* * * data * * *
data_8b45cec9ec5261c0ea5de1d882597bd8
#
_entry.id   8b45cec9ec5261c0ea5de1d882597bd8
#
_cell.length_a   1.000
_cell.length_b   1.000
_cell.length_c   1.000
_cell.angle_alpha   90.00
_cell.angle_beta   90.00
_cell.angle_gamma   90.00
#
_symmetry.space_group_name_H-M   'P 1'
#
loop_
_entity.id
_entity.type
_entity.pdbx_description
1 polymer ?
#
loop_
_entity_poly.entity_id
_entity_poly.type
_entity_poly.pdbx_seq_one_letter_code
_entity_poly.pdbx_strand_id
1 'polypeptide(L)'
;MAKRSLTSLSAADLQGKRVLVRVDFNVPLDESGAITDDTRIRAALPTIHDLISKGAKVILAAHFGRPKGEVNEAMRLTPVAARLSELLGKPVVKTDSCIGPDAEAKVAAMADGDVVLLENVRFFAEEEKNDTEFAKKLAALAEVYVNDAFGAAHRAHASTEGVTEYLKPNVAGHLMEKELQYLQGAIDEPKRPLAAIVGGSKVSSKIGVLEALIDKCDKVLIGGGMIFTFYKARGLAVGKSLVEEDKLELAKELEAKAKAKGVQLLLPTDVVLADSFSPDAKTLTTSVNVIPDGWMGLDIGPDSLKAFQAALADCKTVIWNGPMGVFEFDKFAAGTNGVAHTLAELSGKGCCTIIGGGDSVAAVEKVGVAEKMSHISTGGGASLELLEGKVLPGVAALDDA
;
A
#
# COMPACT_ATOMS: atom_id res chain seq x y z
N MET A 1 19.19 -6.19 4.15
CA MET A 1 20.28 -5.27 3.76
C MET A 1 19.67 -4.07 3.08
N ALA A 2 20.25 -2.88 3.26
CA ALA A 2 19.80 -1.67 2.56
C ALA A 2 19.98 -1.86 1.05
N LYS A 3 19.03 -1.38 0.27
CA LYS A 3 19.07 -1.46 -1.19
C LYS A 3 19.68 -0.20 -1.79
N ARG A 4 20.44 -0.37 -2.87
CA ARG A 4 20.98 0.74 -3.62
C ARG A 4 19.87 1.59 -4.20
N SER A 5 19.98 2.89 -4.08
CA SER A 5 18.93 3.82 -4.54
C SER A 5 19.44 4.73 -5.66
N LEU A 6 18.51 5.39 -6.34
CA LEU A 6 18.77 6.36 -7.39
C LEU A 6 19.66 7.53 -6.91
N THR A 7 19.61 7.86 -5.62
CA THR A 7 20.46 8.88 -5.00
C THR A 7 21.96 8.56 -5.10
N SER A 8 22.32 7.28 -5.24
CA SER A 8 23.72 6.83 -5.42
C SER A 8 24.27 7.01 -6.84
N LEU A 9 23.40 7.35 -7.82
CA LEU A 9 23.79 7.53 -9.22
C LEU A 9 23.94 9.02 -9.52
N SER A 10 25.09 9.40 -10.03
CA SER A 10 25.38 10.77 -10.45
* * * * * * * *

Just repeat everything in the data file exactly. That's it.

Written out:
data_8b45cec9ec5261c0ea5de1d882597bd8
#
_entry.id   8b45cec9ec5261c0ea5de1d882597bd8
#
_cell.length_a   1.000
_cell.length_b   1.000
_cell.length_c   1.000
_cell.angle_alpha   90.00
_cell.angle_beta   90.00
_cell.angle_gamma   90.00
#
_symmetry.space_group_name_H-M   'P 1'
#
loop_
_entity.id
_entity.type
_entity.pdbx_description
1 polymer ?
#
loop_
_entity_poly.entity_id
_entity_poly.type
_entity_poly.pdbx_seq_one_letter_code
_entity_poly.pdbx_strand_id
1 'polypeptide(L)'
;MAKRSLTSLSAADLQGKRVLVRVDFNVPLDESGAITDDTRIRAALPTIHDLISKGAKVILAAHFGRPKGEVNEAMRLTPVAARLSELLGKPVVKTDSCIGPDAEAKVAAMADGDVVLLENVRFFAEEEKNDTEFAKKLAALAEVYVNDAFGAAHRAHASTEGVTEYLKPNVAGHLMEKELQYLQGAIDEPKRPLAAIVGGSKVSSKIGVLEALIDKCDKVLIGGGMIFTFYKARGLAVGKSLVEEDKLELAKELEAKAKAKGVQLLLPTDVVLADSFSPDAKTLTTSVNVIPDGWMGLDIGPDSLKAFQAALADCKTVIWNGPMGVFEFDKFAAGTNGVAHTLAELSGKGCCTIIGGGDSVAAVEKVGVAEKMSHISTGGGASLELLEGKVLPGVAALDDA
;
A
#
# COMPACT_ATOMS: atom_id res chain seq x y z
N MET A 1 19.19 -6.19 4.15
CA MET A 1 20.28 -5.27 3.76
C MET A 1 19.67 -4.07 3.08
N ALA A 2 20.25 -2.88 3.26
CA ALA A 2 19.80 -1.67 2.56
C ALA A 2 19.98 -1.86 1.05
N LYS A 3 19.03 -1.38 0.27
CA LYS A 3 19.07 -1.46 -1.19
C LYS A 3 19.68 -0.20 -1.79
N ARG A 4 20.44 -0.37 -2.87
CA ARG A 4 20.98 0.74 -3.62
C ARG A 4 19.87 1.59 -4.20
N SER A 5 19.98 2.89 -4.08
CA SER A 5 18.93 3.82 -4.54
C SER A 5 19.44 4.73 -5.66
N LEU A 6 18.51 5.39 -6.34
CA LEU A 6 18.77 6.36 -7.39
C LEU A 6 19.66 7.53 -6.91
N THR A 7 19.61 7.86 -5.62
CA THR A 7 20.46 8.88 -5.00
C THR A 7 21.96 8.56 -5.10
N SER A 8 22.32 7.28 -5.24
CA SER A 8 23.72 6.83 -5.42
C SER A 8 24.27 7.01 -6.84
N LEU A 9 23.40 7.35 -7.82
CA LEU A 9 23.79 7.53 -9.22
C LEU A 9 23.94 9.02 -9.52
N SER A 10 25.09 9.40 -10.03
CA SER A 10 25.38 10.77 -10.45